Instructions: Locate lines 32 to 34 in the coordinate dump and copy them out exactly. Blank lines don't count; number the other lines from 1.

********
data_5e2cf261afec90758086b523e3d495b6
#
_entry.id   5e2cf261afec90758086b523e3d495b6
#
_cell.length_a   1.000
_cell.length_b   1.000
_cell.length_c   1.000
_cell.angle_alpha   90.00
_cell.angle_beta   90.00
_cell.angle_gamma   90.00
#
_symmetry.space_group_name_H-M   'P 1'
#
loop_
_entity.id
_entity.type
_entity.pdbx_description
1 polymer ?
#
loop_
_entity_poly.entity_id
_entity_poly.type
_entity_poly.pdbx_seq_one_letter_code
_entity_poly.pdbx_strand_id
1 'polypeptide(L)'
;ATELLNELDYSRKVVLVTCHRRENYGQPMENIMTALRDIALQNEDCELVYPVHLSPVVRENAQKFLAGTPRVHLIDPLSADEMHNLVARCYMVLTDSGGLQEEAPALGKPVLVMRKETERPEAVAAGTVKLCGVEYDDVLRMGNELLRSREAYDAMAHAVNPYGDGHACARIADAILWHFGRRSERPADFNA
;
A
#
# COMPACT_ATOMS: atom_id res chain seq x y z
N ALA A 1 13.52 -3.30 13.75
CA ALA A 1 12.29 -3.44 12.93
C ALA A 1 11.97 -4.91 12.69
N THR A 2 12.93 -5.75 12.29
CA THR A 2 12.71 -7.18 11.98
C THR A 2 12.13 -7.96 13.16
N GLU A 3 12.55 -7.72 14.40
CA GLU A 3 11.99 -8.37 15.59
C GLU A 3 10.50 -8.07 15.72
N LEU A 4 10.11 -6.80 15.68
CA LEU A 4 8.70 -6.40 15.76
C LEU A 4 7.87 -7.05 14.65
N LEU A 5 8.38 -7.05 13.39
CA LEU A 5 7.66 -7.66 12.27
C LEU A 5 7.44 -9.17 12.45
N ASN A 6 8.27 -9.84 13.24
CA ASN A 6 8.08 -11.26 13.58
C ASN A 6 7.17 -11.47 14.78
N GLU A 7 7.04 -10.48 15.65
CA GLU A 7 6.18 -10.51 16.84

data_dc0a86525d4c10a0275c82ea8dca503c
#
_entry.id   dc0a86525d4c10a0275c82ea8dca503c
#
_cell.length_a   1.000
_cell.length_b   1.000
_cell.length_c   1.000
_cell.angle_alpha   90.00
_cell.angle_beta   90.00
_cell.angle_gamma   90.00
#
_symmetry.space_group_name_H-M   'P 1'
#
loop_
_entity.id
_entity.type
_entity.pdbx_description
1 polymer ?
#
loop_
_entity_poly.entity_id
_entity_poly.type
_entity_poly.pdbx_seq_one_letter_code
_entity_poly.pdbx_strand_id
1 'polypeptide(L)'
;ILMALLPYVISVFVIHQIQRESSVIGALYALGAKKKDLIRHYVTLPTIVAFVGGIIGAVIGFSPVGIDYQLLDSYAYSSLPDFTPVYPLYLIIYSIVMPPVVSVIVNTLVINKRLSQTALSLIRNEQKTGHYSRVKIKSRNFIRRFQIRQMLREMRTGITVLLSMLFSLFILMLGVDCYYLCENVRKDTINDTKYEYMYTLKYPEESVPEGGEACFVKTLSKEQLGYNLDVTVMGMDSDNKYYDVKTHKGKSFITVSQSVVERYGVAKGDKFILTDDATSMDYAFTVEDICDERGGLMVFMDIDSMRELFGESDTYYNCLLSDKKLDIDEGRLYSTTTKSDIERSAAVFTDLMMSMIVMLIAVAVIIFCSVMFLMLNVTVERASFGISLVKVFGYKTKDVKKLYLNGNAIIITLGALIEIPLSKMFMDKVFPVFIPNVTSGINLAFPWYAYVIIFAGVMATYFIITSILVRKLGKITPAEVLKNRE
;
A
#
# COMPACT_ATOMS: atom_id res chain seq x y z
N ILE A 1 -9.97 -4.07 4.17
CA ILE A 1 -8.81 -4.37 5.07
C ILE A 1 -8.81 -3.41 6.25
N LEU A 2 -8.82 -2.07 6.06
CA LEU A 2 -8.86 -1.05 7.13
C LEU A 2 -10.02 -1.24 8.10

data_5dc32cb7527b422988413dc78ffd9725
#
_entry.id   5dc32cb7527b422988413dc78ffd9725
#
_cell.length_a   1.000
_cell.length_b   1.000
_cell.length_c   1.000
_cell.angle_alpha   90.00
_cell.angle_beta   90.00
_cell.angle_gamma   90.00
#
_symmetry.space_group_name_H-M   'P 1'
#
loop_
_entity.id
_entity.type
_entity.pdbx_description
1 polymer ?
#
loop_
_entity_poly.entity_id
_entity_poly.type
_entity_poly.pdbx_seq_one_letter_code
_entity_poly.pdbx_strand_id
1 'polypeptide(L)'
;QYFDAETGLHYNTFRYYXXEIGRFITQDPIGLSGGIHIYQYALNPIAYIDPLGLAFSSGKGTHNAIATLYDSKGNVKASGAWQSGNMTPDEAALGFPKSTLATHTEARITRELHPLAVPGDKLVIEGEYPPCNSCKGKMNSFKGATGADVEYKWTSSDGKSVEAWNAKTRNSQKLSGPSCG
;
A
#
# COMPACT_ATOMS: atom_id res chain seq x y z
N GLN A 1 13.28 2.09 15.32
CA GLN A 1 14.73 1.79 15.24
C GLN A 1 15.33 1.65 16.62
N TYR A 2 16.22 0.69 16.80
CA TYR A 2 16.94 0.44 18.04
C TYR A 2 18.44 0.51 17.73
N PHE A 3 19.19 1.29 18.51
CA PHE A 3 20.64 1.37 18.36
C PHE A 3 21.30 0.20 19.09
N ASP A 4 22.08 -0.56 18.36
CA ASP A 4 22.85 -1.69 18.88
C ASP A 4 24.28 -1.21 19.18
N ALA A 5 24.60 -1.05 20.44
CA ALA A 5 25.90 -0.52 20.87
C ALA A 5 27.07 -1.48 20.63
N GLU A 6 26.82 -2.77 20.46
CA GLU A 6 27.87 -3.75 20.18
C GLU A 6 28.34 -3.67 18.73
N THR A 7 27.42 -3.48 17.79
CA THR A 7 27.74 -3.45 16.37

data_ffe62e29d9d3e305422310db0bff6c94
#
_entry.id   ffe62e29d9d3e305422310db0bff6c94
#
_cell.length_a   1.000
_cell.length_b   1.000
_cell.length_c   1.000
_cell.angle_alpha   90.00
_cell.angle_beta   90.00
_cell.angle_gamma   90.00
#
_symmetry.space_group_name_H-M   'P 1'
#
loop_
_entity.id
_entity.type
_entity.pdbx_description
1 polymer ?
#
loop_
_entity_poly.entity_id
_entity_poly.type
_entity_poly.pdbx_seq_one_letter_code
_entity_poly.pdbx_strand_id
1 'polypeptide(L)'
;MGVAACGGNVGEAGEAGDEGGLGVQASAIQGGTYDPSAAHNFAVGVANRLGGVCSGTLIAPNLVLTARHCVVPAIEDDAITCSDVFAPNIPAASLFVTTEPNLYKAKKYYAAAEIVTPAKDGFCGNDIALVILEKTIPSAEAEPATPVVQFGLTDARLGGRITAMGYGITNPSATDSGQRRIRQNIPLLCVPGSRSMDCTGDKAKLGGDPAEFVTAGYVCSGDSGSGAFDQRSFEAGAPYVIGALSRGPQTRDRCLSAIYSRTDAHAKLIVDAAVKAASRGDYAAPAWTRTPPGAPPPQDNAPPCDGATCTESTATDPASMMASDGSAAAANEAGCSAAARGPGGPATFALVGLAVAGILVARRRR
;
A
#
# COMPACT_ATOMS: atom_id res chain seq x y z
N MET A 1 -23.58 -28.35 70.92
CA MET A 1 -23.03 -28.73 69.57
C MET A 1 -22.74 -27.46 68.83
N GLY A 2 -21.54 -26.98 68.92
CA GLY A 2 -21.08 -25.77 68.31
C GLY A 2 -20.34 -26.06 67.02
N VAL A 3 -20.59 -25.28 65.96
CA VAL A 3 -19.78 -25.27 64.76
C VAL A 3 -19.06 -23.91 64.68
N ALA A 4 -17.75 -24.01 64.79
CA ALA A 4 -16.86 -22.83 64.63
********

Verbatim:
CA ALA A 1 12.29 -3.44 12.93
C ALA A 1 11.97 -4.91 12.69
N THR A 2 12.93 -5.75 12.29